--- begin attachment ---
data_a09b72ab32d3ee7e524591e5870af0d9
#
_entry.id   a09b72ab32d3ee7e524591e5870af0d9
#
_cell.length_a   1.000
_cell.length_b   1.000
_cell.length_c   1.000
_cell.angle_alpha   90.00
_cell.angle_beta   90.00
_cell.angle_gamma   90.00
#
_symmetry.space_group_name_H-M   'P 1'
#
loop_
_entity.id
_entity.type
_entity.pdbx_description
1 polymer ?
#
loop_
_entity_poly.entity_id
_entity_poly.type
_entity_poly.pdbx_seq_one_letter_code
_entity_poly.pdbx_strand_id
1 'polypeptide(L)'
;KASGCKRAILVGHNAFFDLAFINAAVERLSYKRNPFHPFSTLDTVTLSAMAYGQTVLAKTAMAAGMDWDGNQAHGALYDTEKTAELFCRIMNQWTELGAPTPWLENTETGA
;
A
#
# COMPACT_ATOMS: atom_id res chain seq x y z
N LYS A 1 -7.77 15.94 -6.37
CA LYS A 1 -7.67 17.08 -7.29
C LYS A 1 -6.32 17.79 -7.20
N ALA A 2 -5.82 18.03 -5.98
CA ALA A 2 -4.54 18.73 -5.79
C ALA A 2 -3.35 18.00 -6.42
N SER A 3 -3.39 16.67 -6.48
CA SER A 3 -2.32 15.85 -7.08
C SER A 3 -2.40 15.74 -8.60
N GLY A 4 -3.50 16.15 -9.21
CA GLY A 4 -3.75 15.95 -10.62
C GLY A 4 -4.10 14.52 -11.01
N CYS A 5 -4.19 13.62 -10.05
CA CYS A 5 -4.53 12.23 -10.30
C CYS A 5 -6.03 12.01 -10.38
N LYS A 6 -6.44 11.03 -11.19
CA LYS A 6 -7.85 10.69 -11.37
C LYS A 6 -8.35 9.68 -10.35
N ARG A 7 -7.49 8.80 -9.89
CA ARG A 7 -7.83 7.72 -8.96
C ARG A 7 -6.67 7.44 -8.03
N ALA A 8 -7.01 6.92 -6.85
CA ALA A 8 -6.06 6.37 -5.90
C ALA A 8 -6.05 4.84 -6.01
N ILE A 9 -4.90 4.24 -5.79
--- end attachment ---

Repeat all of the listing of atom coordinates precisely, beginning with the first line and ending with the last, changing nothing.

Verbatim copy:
data_a09b72ab32d3ee7e524591e5870af0d9
#
_entry.id   a09b72ab32d3ee7e524591e5870af0d9
#
_cell.length_a   1.000
_cell.length_b   1.000
_cell.length_c   1.000
_cell.angle_alpha   90.00
_cell.angle_beta   90.00
_cell.angle_gamma   90.00
#
_symmetry.space_group_name_H-M   'P 1'
#
loop_
_entity.id
_entity.type
_entity.pdbx_description
1 polymer ?
#
loop_
_entity_poly.entity_id
_entity_poly.type
_entity_poly.pdbx_seq_one_letter_code
_entity_poly.pdbx_strand_id
1 'polypeptide(L)'
;KASGCKRAILVGHNAFFDLAFINAAVERLSYKRNPFHPFSTLDTVTLSAMAYGQTVLAKTAMAAGMDWDGNQAHGALYDTEKTAELFCRIMNQWTELGAPTPWLENTETGA
;
A
#
# COMPACT_ATOMS: atom_id res chain seq x y z
N LYS A 1 -7.77 15.94 -6.37
CA LYS A 1 -7.67 17.08 -7.29
C LYS A 1 -6.32 17.79 -7.20
N ALA A 2 -5.82 18.03 -5.98
CA ALA A 2 -4.54 18.73 -5.79
C ALA A 2 -3.35 18.00 -6.42
N SER A 3 -3.39 16.67 -6.48
CA SER A 3 -2.32 15.85 -7.08
C SER A 3 -2.40 15.74 -8.60
N GLY A 4 -3.50 16.15 -9.21
CA GLY A 4 -3.75 15.95 -10.62
C GLY A 4 -4.10 14.52 -11.01
N CYS A 5 -4.19 13.62 -10.05
CA CYS A 5 -4.53 12.23 -10.30
C CYS A 5 -6.03 12.01 -10.38
N LYS A 6 -6.44 11.03 -11.19
CA LYS A 6 -7.85 10.69 -11.37
C LYS A 6 -8.35 9.68 -10.35
N ARG A 7 -7.49 8.80 -9.89
CA ARG A 7 -7.83 7.72 -8.96
C ARG A 7 -6.67 7.44 -8.03
N ALA A 8 -7.01 6.92 -6.85
CA ALA A 8 -6.06 6.37 -5.90
C ALA A 8 -6.05 4.84 -6.01
N ILE A 9 -4.90 4.24 -5.79